Infrastructure package: Avoid the mistakes of Obama 'stimulus'

Infrastructure package: Avoid the mistakes of Obama 'stimulus'
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Congress and President TrumpDonald John TrumpTrump mocks wind power: 'When the wind doesn't blow, just turn off the television' Pentagon investigator probing whether acting chief boosted former employer Boeing Trump blasts McCain, bemoans not getting 'thank you' for funeral MORE would be wise to heed the sage advice of philosopher George Santayana — “Those who do not learn from history are doomed to repeat it" — as they tackle the next big opportunity to further boost the economy and create jobs: delivering the president’s $1 trillion infrastructure investment package.

Lessons learned from the 2009 Obama-era American Recovery & Reinvestment Act (a.k.a. “the stimulus”) should guide its development and implementation.

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An analysis of government and market data shows that the $830 billion “stimulus package,” which obligated $48 billion over just two years for transportation infrastructure, is revealing. At peak spending in 2010, the transportation component kept about 320,000 Americans working who otherwise might have lost their jobs, including 108,000 on construction sites and in state and local transportation departments. But it did not create many new jobs, or, for the most part, fund investments that would provide long-term economic returns.   

 

The reason it didn’t create many jobs is that it didn’t result in significant construction market growth. U.S. Census Bureau data show the total value of road and bridge construction work put in place in pre-Recovery Act 2008 was $81.4 billion. In 2009, it grew by only $800 million to $82.2 billion. It totaled $82.5 billion in 2010.

Why? Because many states, reeling from recession-caused tax revenue losses, yet still facing a constitutional mandate to balance their budget, simply substituted federal “stimulus” dollars for their own. Contract data show 20 states actually put less money out for road and bridge work in either 2009 or 2010 than they had in 2008 — despite the “stimulus” funds.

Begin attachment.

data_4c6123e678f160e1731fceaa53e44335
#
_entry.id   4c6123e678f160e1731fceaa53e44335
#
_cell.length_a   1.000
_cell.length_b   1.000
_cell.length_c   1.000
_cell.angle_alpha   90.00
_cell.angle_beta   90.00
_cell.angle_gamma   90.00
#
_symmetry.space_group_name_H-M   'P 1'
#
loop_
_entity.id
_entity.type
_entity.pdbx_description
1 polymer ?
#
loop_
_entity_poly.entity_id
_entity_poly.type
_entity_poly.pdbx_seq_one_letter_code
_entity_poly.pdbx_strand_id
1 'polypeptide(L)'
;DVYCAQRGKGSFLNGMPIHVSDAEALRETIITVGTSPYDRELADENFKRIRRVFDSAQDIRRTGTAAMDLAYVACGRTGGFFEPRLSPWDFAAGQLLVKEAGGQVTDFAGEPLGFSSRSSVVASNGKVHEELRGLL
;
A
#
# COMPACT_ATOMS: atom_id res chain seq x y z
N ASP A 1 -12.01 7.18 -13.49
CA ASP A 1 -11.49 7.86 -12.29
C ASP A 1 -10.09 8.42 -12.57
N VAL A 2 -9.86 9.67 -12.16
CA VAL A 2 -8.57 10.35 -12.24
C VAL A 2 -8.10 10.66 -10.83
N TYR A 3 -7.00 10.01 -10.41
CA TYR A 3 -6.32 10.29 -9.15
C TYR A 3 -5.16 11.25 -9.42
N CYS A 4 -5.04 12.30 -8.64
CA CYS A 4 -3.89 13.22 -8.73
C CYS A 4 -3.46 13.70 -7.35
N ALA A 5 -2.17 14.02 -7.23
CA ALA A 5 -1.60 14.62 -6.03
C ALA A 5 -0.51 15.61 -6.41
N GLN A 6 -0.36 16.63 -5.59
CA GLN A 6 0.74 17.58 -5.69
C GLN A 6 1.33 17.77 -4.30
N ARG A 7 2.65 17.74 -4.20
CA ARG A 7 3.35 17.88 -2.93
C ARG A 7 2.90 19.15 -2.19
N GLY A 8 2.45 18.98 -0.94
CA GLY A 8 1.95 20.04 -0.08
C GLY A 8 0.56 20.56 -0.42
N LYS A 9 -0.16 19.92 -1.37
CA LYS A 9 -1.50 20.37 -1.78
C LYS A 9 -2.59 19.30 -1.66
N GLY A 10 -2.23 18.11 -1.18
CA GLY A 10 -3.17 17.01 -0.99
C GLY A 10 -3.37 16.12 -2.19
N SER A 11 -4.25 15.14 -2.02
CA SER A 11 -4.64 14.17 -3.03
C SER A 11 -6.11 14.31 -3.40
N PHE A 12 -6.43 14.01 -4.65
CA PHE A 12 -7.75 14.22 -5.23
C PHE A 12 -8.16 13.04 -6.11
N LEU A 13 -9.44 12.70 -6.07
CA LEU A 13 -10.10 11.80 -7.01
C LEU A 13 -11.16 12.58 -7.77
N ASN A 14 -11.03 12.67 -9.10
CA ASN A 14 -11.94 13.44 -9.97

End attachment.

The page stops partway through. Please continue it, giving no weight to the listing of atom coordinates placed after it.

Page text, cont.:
Lesson 1: Congress should ensure any federal resources provided in the 2018 infrastructure package are supplemental to the current level of funding being dedicated to transportation or other infrastructure capital improvement projects by the receiving state. Although the 2009 “stimulus” included a “maintenance of effort” requirement to prevent such substitutions, it lacked the teeth to make it enforceable.

Lesson 2: Forget “shovel-ready.” Play the long game, not small ball.

By far, the most critical infrastructure investment issue facing the nation is ensuring the long-term viability of the federal Highway Trust Fund.  The HTF provides, on average nationally, over 50 percent of the annual capital investments in highway and bridge improvements made by the state transportation departments. Without new revenue for the fund, starting in 2021, the states will face a growing cut from their current level of HTF program funding that would average about $19 billion annually. Providing an expanded and sustainable revenue solution to support future HTF investments should be Job No. 1.

Job No. 2 should be ensuring expanded federal HTF resources are invested in projects that will truly facilitate long-term regional and national economic growth.

The president and Congress should double current investment in the 68,000-mile “National Highway Freight Network.” This is “America’s economic expressway” — the interstate system and 18,000 miles of urban and rural roads that connect it to the nation’s major ports, inland waterways, rail hubs, airports and pipelines.

The value of freight shipments is expected to double by 2045 and the U.S. population projected to increase 20 percent over the same period. As a nation, our transportation network is not prepared to meet this demand.

The pavement on much of the interstate system may be top-notch, but the performance of the system and its links to modal hubs is rapidly deteriorating. Ever-increasing congestion is causing a huge drag on our economy. It negatively impacts the cost of every good we make, buy and export. Like the just-enacted tax bill, done right, modernizing “America’s economic expressway” could reduce costs and make U.S. businesses more productive and competitive.

Those who would financially benefit from new efficiencies to our core highway network should be asked to help provide the expanded HTF funding needed to provide the improved throughput.

Following tax reform with a wisely-targeted and robust infrastructure package this year will deliver a powerful “one-two” punch that can drive U.S. economic growth for decades. Let’s get it right.

Peter Ruane is president and CEO of the Washington, D.C.-based American Road & Transportation Builders Association.